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Chemistry 2e

E | Water Properties

Chemistry 2eE | Water Properties
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  1. Preface
  2. 1 Essential Ideas
    1. Introduction
    2. 1.1 Chemistry in Context
    3. 1.2 Phases and Classification of Matter
    4. 1.3 Physical and Chemical Properties
    5. 1.4 Measurements
    6. 1.5 Measurement Uncertainty, Accuracy, and Precision
    7. 1.6 Mathematical Treatment of Measurement Results
    8. Key Terms
    9. Key Equations
    10. Summary
    11. Exercises
  3. 2 Atoms, Molecules, and Ions
    1. Introduction
    2. 2.1 Early Ideas in Atomic Theory
    3. 2.2 Evolution of Atomic Theory
    4. 2.3 Atomic Structure and Symbolism
    5. 2.4 Chemical Formulas
    6. 2.5 The Periodic Table
    7. 2.6 Molecular and Ionic Compounds
    8. 2.7 Chemical Nomenclature
    9. Key Terms
    10. Key Equations
    11. Summary
    12. Exercises
  4. 3 Composition of Substances and Solutions
    1. Introduction
    2. 3.1 Formula Mass and the Mole Concept
    3. 3.2 Determining Empirical and Molecular Formulas
    4. 3.3 Molarity
    5. 3.4 Other Units for Solution Concentrations
    6. Key Terms
    7. Key Equations
    8. Summary
    9. Exercises
  5. 4 Stoichiometry of Chemical Reactions
    1. Introduction
    2. 4.1 Writing and Balancing Chemical Equations
    3. 4.2 Classifying Chemical Reactions
    4. 4.3 Reaction Stoichiometry
    5. 4.4 Reaction Yields
    6. 4.5 Quantitative Chemical Analysis
    7. Key Terms
    8. Key Equations
    9. Summary
    10. Exercises
  6. 5 Thermochemistry
    1. Introduction
    2. 5.1 Energy Basics
    3. 5.2 Calorimetry
    4. 5.3 Enthalpy
    5. Key Terms
    6. Key Equations
    7. Summary
    8. Exercises
  7. 6 Electronic Structure and Periodic Properties of Elements
    1. Introduction
    2. 6.1 Electromagnetic Energy
    3. 6.2 The Bohr Model
    4. 6.3 Development of Quantum Theory
    5. 6.4 Electronic Structure of Atoms (Electron Configurations)
    6. 6.5 Periodic Variations in Element Properties
    7. Key Terms
    8. Key Equations
    9. Summary
    10. Exercises
  8. 7 Chemical Bonding and Molecular Geometry
    1. Introduction
    2. 7.1 Ionic Bonding
    3. 7.2 Covalent Bonding
    4. 7.3 Lewis Symbols and Structures
    5. 7.4 Formal Charges and Resonance
    6. 7.5 Strengths of Ionic and Covalent Bonds
    7. 7.6 Molecular Structure and Polarity
    8. Key Terms
    9. Key Equations
    10. Summary
    11. Exercises
  9. 8 Advanced Theories of Covalent Bonding
    1. Introduction
    2. 8.1 Valence Bond Theory
    3. 8.2 Hybrid Atomic Orbitals
    4. 8.3 Multiple Bonds
    5. 8.4 Molecular Orbital Theory
    6. Key Terms
    7. Key Equations
    8. Summary
    9. Exercises
  10. 9 Gases
    1. Introduction
    2. 9.1 Gas Pressure
    3. 9.2 Relating Pressure, Volume, Amount, and Temperature: The Ideal Gas Law
    4. 9.3 Stoichiometry of Gaseous Substances, Mixtures, and Reactions
    5. 9.4 Effusion and Diffusion of Gases
    6. 9.5 The Kinetic-Molecular Theory
    7. 9.6 Non-Ideal Gas Behavior
    8. Key Terms
    9. Key Equations
    10. Summary
    11. Exercises
  11. 10 Liquids and Solids
    1. Introduction
    2. 10.1 Intermolecular Forces
    3. 10.2 Properties of Liquids
    4. 10.3 Phase Transitions
    5. 10.4 Phase Diagrams
    6. 10.5 The Solid State of Matter
    7. 10.6 Lattice Structures in Crystalline Solids
    8. Key Terms
    9. Key Equations
    10. Summary
    11. Exercises
  12. 11 Solutions and Colloids
    1. Introduction
    2. 11.1 The Dissolution Process
    3. 11.2 Electrolytes
    4. 11.3 Solubility
    5. 11.4 Colligative Properties
    6. 11.5 Colloids
    7. Key Terms
    8. Key Equations
    9. Summary
    10. Exercises
  13. 12 Kinetics
    1. Introduction
    2. 12.1 Chemical Reaction Rates
    3. 12.2 Factors Affecting Reaction Rates
    4. 12.3 Rate Laws
    5. 12.4 Integrated Rate Laws
    6. 12.5 Collision Theory
    7. 12.6 Reaction Mechanisms
    8. 12.7 Catalysis
    9. Key Terms
    10. Key Equations
    11. Summary
    12. Exercises
  14. 13 Fundamental Equilibrium Concepts
    1. Introduction
    2. 13.1 Chemical Equilibria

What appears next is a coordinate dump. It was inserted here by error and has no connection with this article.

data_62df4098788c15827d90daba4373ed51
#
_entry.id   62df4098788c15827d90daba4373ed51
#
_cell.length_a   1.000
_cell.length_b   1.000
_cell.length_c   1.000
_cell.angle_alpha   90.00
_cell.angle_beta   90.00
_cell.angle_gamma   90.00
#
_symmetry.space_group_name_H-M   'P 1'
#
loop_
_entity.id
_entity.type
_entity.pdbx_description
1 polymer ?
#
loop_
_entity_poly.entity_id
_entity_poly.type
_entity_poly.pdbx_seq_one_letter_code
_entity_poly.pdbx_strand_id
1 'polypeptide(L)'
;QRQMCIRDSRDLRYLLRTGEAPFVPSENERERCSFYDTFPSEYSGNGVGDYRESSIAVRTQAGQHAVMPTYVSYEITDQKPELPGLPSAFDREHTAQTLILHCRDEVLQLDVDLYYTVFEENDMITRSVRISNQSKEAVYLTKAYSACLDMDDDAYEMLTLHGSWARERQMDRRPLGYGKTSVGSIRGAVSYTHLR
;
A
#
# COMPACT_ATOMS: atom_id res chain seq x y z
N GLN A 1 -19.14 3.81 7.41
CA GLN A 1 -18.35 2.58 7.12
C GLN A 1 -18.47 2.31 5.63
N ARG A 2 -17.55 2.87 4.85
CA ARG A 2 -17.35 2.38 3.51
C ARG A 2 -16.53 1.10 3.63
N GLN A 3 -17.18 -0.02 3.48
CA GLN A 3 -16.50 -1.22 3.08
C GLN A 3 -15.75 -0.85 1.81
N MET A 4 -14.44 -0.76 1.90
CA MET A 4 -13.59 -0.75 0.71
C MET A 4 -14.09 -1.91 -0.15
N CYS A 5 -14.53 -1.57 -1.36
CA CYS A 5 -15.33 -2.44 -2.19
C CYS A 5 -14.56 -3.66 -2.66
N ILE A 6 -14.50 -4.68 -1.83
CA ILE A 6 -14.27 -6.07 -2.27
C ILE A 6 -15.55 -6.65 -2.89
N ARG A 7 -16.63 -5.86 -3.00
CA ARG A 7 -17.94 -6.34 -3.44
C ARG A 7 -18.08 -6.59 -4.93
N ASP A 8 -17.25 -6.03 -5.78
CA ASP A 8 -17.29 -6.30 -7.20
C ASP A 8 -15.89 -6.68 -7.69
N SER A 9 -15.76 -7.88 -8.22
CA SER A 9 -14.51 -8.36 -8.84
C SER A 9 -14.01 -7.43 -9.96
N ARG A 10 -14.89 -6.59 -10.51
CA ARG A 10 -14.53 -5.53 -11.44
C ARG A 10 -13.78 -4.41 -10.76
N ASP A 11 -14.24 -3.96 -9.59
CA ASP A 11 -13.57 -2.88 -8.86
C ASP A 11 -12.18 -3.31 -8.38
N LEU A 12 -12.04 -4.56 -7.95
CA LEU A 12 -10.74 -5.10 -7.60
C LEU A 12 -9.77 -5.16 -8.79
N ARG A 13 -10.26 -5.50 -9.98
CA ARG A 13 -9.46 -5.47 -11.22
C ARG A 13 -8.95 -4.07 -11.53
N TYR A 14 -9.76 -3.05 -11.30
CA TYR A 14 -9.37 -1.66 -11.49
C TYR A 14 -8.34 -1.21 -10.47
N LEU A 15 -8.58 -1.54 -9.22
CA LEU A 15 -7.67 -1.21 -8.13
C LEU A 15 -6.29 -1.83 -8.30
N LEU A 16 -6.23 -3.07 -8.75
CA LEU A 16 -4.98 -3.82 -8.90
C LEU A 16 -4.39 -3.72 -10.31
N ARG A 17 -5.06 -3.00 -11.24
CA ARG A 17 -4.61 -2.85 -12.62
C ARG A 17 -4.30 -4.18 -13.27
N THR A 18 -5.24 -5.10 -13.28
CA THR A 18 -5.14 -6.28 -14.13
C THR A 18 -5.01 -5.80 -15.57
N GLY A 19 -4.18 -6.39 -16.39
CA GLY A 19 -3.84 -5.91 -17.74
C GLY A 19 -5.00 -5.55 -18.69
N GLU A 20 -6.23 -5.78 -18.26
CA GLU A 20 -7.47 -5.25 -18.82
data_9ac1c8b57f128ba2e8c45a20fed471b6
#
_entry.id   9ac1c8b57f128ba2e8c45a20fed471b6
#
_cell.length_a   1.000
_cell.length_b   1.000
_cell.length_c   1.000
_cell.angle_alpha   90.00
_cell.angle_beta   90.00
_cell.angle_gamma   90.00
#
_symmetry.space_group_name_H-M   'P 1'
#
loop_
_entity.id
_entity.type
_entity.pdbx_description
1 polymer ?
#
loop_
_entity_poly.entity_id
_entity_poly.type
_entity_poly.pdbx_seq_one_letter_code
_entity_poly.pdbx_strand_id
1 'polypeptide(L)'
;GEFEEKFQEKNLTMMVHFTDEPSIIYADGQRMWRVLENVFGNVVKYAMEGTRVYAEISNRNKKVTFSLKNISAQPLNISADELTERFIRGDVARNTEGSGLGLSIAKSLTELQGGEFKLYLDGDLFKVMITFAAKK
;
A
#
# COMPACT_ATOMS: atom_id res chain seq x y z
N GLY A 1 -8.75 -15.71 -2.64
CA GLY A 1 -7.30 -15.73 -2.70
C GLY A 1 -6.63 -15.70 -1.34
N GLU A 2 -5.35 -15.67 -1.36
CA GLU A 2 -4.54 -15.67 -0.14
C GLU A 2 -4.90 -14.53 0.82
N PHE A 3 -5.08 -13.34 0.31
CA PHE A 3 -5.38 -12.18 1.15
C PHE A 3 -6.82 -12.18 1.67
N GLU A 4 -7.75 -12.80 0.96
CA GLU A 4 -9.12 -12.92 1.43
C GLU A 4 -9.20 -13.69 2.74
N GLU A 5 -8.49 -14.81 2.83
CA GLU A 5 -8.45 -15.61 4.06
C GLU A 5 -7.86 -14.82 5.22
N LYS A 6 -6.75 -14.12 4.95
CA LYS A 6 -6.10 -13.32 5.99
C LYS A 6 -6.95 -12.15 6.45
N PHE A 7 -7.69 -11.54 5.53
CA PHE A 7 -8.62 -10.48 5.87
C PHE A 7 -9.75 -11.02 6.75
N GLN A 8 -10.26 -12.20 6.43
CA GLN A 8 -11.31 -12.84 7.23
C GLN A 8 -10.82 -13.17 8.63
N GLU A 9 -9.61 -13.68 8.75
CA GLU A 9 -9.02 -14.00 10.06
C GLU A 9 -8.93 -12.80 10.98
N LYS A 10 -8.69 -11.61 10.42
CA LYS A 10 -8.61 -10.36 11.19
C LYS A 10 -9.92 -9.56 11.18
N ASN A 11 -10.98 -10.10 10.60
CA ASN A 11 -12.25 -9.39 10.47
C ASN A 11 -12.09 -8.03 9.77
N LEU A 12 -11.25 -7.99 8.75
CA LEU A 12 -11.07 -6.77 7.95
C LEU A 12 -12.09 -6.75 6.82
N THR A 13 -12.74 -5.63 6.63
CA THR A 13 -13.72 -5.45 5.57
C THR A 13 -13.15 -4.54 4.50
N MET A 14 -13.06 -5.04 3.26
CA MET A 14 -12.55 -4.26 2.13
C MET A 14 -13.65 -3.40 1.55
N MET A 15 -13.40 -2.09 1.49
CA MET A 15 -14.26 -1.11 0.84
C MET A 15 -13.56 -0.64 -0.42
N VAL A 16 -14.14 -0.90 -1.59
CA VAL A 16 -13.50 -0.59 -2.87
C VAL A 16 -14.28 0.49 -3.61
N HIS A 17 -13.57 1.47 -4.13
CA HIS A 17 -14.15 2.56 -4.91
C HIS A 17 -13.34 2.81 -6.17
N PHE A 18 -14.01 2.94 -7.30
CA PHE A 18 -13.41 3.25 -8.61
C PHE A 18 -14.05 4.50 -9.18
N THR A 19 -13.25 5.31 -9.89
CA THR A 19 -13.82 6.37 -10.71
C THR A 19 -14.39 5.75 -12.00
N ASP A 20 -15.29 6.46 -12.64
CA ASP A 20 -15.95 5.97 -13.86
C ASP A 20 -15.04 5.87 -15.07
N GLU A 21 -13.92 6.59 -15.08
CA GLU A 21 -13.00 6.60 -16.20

3. 13.2 Equilibrium Constants
    4. 13.3 Shifting Equilibria: Le Châtelier’s Principle
    5. 13.4 Equilibrium Calculations
    6. Key Terms
    7. Key Equations
    8. Summary
    9. Exercises
  15. 14 Acid-Base Equilibria
    1. Introduction
    2. 14.1 Brønsted-Lowry Acids and Bases
    3. 14.2 pH and pOH
    4. 14.3 Relative Strengths of Acids and Bases
    5. 14.4 Hydrolysis of Salts
    6. 14.5 Polyprotic Acids
    7. 14.6 Buffers
    8. 14.7 Acid-Base Titrations
    9. Key Terms
    10. Key Equations
    11. Summary
    12. Exercises
  16. 15 Equilibria of Other Reaction Classes
    1. Introduction
    2. 15.1 Precipitation and Dissolution
    3. 15.2 Lewis Acids and Bases
    4. 15.3 Coupled Equilibria
    5. Key Terms
    6. Key Equations
    7. Summary
    8. Exercises
  17. 16 Thermodynamics
    1. Introduction
    2. 16.1 Spontaneity
    3. 16.2 Entropy
    4. 16.3 The Second and Third Laws of Thermodynamics
    5. 16.4 Free Energy
    6. Key Terms
    7. Key Equations
    8. Summary
    9. Exercises
  18. 17 Electrochemistry
    1. Introduction
    2. 17.1 Review of Redox Chemistry
    3. 17.2 Galvanic Cells
    4. 17.3 Electrode and Cell Potentials
    5. 17.4 Potential, Free Energy, and Equilibrium
    6. 17.5 Batteries and Fuel Cells
    7. 17.6 Corrosion
    8. 17.7 Electrolysis
    9. Key Terms
    10. Key Equations
    11. Summary
    12. Exercises
  19. 18 Representative Metals, Metalloids, and Nonmetals
    1. Introduction
    2. 18.1 Periodicity
    3. 18.2 Occurrence and Preparation of the Representative Metals
    4. 18.3 Structure and General Properties of the Metalloids
    5. 18.4 Structure and General Properties of the Nonmetals
    6. 18.5 Occurrence, Preparation, and Compounds of Hydrogen
    7. 18.6 Occurrence, Preparation, and Properties of Carbonates
    8. 18.7 Occurrence, Preparation, and Properties of Nitrogen
    9. 18.8 Occurrence, Preparation, and Properties of Phosphorus
    10. 18.9 Occurrence, Preparation, and Compounds of Oxygen
    11. 18.10 Occurrence, Preparation, and Properties of Sulfur
    12. 18.11 Occurrence, Preparation, and Properties of Halogens
    13. 18.12 Occurrence, Preparation, and Properties of the Noble Gases
    14. Key Terms
    15. Summary
    16. Exercises
  20. 19 Transition Metals and Coordination Chemistry
    1. Introduction
    2. 19.1 Occurrence, Preparation, and Properties of Transition Metals and Their Compounds
    3. 19.2 Coordination Chemistry of Transition Metals
    4. 19.3 Spectroscopic and Magnetic Properties of Coordination Compounds
    5. Key Terms
    6. Summary
    7. Exercises
  21. 20 Organic Chemistry
    1. Introduction
    2. 20.1 Hydrocarbons
    3. 20.2 Alcohols and Ethers
    4. 20.3 Aldehydes, Ketones, Carboxylic Acids, and Esters
    5. 20.4 Amines and Amides
    6. Key Terms
    7. Summary
    8. Exercises
  22. 21 Nuclear Chemistry
    1. Introduction
    2. 21.1 Nuclear Structure and Stability